Severity of domestic violence up in Edmonton during 2020: police

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The most severe kinds of domestic violence rose in Edmonton last year amid the COVID-19 pandemic, police said Thursday.

There were 34 domestic violence incidents involving firearms in 2020, predominantly handguns, which is a 54 per cent increase from 22 in 2019, according to police data. Knives were used against 155 victims, and aggressors used a substance to burn 35 victims, up 25 per cent and 75 per cent, respectively, from the year before. There were four domestic homicides in 2020 and two in 2019.

Insp. Sean Armstrong with the Edmonton Police Service serious crimes branch said while the total number of assaults against these victims went down, the number of serious assaults causing bodily harm or with a weapon grew significantly — 32 per cent.

“This unsettling trend includes one of the most serious forms of violence, that being strangulation. Being strangled can cause a lifetime of physical and emotional damage for victims, and in the dire situations can cause them their life,” he said during a media availability over Zoom Thursday.

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Sgt. Alexa Simpson said social media is being used more for criminal harassment, with perpetrators threatening to post photos of victims online. She also said officers were recently “paying more attention” to perpetrators threatening to harm pets in family-violence scenarios.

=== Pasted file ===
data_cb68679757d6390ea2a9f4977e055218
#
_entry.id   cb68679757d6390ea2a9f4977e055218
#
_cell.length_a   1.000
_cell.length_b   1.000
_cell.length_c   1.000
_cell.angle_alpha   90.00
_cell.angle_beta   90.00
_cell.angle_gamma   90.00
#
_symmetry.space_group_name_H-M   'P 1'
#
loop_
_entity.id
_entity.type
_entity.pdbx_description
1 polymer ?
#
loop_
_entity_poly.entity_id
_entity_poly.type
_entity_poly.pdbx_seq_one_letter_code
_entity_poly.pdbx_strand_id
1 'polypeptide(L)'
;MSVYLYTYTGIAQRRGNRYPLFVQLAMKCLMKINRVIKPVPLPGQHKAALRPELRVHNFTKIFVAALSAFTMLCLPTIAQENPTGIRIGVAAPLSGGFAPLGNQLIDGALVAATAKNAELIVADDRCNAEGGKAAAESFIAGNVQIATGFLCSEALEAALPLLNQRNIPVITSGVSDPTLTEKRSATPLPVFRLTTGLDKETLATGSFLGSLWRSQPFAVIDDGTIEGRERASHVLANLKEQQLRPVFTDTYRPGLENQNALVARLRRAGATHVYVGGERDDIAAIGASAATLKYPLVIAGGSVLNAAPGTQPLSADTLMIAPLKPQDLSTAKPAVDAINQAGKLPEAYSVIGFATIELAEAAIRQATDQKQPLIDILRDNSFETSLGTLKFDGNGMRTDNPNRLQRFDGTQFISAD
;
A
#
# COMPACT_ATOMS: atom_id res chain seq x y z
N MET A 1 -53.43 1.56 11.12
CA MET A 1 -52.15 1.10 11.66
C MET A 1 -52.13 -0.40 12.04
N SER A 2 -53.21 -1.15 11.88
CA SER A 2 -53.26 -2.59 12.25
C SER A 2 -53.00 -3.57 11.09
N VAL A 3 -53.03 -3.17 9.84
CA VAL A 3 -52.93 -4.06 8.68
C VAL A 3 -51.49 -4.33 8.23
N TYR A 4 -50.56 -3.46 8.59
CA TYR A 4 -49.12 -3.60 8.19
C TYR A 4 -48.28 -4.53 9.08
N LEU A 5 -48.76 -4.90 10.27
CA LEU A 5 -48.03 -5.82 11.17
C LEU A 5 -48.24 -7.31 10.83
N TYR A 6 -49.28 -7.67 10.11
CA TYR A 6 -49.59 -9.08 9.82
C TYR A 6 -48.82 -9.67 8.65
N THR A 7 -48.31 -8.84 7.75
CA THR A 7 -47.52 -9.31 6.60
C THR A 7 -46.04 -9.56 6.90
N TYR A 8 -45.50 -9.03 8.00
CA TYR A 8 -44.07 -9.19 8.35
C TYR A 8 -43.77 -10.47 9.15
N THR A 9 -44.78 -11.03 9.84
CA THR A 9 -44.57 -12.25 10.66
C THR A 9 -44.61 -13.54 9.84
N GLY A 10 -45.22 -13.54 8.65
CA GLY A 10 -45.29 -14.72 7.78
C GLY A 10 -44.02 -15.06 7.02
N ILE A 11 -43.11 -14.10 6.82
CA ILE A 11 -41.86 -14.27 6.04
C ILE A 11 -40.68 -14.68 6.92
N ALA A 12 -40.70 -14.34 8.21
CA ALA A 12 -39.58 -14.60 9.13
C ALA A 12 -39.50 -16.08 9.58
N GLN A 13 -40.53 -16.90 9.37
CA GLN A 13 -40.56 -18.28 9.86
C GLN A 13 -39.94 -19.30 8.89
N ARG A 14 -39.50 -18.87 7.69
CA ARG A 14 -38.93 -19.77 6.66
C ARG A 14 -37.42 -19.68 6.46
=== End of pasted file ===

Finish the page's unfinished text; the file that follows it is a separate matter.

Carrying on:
Armstrong said it’s part of aggressors’ desire to get power and control — whether that be financially, emotionally, or physically — by threatening or abusing children or pets.

“When a perpetrator starts to lose control of their life and other aspects, maybe it’s a job loss … there’s that tendency to grab control where they can, and that can be over their family, their spouse,” he said.

“I would venture that maybe why we’re seeing some of that increases is because people are feeling that loss of control, and they’re grabbing it otherwise by using those threats and intimidation of physical force upon their victims

Overall, there were 1,139 more domestic violence calls, increasing to 9,545 from 8,406 in 2019.

Clare’s Law, which allows Albertans to request information about a partner’s history and risk of violence without them knowing, came into effect April 1.

Domestic violence can be reported by calling 911 in an emergency, or by calling 211 and speaking with a social worker. Information about women’s shelters can be found at


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